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Irish Tax: Learn about the Republic of Ireland corporation tax and rules for company residency.

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A company must use revenue online services (ROS), to file their return and pay any Irish tax due under mandatory e-filing and e-payment.

Companies based in Ireland are required to pay CT on worldwide profits. These profits include income as well capital gains. Companies that do business in Ireland through non-residents must also pay CT

A company’s CT is subject to Income Irish tax rules. Capital Gains Tax (CGT), rules determine the number of chargeable gains.

Corporation Irish tax rates.

There are two rates of Corporation Tax in the Republic of Ireland (CT).

  • 12.5% on trading income
  • 25% income from an exception trade (as defined by part 2 of the Taxes Consolidation Act), and 25% for income that is not trading, such as rental or investment income.

CT is added to the profits earned during a company’s accounting periods. The accounting period must not exceed 12 months. Profits that are subject to changes in the Irish tax rate during the accounting period will be divided on a time-based basis and taxed accordingly.

Tax residency rules for companies incorporated in Ireland

A company may be subject to different residency rules depending on whether it was established in Ireland prior to or later than 1 January 2015.

If a company was established in Ireland after January 1, 2015, it is considered to be an Irish tax resident. This applies unless the company is treated in another country as a tax resident under a Double Taxation Agreement.

A transition period is available for companies that were incorporated prior to 1 January 2015. This includes those who were incorporated after 31 December 2020. A company will be considered tax resident from this date unless it is a tax-resident in another country as part of a Double Taxation Agreement.

This rule is not applicable to companies that have both after 31 December 2014.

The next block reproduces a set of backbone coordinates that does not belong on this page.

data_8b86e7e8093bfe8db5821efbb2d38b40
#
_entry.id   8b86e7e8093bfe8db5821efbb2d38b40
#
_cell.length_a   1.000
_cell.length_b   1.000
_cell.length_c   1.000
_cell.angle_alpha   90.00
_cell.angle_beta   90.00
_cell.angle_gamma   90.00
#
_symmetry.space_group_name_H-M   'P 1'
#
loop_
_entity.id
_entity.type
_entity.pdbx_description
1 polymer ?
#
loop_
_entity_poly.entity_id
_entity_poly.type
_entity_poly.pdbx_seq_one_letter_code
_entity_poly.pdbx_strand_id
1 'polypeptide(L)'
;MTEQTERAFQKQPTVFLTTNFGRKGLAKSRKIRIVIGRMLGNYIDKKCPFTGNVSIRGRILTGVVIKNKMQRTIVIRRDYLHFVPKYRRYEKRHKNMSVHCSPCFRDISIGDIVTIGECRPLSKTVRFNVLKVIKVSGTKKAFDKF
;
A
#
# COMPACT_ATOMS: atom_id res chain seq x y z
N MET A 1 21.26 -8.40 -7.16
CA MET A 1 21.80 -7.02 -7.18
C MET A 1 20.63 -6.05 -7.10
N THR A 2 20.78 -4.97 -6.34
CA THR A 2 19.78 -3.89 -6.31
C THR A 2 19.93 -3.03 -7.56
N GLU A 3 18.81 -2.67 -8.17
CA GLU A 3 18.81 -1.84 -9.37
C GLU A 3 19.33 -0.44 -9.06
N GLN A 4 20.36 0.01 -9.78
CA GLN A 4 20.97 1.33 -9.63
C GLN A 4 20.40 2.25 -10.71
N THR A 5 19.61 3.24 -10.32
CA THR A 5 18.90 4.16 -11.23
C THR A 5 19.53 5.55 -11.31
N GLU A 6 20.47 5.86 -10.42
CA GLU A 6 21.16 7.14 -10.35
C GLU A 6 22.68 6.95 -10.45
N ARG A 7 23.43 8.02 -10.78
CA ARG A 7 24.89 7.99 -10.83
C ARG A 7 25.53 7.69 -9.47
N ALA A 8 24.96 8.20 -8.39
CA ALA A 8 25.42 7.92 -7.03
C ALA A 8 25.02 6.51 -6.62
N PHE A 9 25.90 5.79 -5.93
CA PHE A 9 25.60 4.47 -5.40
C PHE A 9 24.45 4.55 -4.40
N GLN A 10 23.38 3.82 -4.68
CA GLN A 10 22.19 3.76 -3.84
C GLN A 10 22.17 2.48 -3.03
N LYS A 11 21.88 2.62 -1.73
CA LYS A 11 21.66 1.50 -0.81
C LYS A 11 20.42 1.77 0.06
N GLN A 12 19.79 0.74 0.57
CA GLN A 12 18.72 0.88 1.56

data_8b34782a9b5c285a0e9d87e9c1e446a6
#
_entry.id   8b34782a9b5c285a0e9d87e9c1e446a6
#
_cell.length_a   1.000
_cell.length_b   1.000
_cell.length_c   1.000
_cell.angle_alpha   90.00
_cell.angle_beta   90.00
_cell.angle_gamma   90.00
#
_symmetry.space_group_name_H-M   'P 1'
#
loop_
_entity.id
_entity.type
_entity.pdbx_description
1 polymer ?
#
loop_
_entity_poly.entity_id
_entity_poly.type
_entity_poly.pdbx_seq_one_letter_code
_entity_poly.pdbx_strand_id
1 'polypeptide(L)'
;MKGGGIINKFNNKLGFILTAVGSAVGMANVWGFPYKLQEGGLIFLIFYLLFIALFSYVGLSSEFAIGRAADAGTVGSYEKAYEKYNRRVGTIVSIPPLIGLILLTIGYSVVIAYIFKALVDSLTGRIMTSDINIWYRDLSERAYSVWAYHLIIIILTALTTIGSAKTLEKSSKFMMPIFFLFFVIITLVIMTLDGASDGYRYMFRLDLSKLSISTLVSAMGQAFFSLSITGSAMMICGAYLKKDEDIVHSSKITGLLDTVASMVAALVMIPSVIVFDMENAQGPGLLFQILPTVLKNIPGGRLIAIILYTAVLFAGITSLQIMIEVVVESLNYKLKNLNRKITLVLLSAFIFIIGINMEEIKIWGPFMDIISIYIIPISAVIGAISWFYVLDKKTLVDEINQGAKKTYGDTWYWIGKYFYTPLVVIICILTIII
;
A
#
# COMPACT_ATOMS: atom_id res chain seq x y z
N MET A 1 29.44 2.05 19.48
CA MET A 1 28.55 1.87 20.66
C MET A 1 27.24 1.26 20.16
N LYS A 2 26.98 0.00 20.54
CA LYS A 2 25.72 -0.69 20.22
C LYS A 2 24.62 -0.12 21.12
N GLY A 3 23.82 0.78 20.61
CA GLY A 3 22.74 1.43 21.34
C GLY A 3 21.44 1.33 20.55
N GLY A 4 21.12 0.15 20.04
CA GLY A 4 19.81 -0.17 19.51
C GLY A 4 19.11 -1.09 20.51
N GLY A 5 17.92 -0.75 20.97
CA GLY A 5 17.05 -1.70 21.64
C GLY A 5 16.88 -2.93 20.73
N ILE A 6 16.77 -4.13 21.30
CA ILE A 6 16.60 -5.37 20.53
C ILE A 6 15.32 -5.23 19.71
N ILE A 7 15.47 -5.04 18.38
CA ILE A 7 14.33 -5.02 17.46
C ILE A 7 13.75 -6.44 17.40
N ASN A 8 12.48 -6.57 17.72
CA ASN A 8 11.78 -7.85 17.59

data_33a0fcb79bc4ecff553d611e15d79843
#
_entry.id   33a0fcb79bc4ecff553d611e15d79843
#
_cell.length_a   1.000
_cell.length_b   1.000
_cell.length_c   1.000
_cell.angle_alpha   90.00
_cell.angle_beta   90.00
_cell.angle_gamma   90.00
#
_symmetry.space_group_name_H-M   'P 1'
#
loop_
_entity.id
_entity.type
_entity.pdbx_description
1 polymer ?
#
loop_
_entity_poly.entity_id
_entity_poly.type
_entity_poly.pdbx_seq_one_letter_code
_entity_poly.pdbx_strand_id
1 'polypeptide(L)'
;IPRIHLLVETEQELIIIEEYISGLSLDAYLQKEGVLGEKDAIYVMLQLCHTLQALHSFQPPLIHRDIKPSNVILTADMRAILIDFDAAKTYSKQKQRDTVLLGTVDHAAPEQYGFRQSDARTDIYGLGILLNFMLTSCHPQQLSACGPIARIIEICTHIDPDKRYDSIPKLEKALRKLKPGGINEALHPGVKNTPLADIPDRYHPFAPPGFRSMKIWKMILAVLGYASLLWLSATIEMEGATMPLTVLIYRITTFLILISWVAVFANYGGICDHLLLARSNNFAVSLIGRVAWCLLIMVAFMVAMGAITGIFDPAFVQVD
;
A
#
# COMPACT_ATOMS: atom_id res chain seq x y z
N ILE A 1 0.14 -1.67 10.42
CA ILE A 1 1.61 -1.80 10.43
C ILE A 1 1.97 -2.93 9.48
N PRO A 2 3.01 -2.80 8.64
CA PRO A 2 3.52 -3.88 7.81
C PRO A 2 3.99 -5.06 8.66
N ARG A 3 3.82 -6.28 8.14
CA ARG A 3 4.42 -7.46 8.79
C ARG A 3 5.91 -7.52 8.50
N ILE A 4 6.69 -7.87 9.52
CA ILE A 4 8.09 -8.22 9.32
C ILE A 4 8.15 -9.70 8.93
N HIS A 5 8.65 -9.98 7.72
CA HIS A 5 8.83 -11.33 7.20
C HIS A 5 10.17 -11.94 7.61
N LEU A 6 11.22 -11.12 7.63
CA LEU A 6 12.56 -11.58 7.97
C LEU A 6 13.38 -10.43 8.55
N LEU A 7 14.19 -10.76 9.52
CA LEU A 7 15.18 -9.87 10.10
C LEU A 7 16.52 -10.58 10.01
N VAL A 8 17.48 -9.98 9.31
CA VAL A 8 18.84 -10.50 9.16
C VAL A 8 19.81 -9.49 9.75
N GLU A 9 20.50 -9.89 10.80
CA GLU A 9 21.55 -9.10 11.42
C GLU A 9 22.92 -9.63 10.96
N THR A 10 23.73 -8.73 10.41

• Change of ownership
  • Major changes in the conduct and nature of the business.

These circumstances will result in the company becoming a tax resident as of the date of change in ownership.

The central management and control rule was used before these rules were implemented to determine if a company is a resident. If the company’s central management and control were performed in Ireland, it was considered a resident. It did not matter if the company was established in Ireland. This rule will apply to Irish companies that were formed before January 2015, but it will be transitional.

Irish tax rules for companies not incorporated in Ireland

Foreign incorporated companies are subject to the central management and control rule. A company that is established in a foreign country, and centrally managed and controlled by Ireland is considered to be resident in Ireland for tax purposes.

The central management control test.

Revenue will decide where central management and control is available by assessing the highest level of control. This assessment will ask critical questions to determine where:

  • The company policy is set
  • Investment decisions are made
  • Major contracts are identified
  • The head office of the company is located in
  • Directors make up the majority of those who live.

Cessation or removal of residence.

If a company ceases to be an Irish tax resident, its assets are deemed to have been sold at market value. Except where:

  • A branch or agency of the company can continue to use the assets in Ireland
  • Residents of the European Union (EU), or a tax treaty country control the company.

Tax rules for close businesses in the Republic of Ireland

Close companies are Irish resident companies controlled by five or fewer participants. If the directors are also involved, this number could be greater.

A participator is someone who holds a share of the income or capital of a company. It also includes:

  • Does the company have a share capital, voting rights, or loan capital?
  • All rights to distributions of any company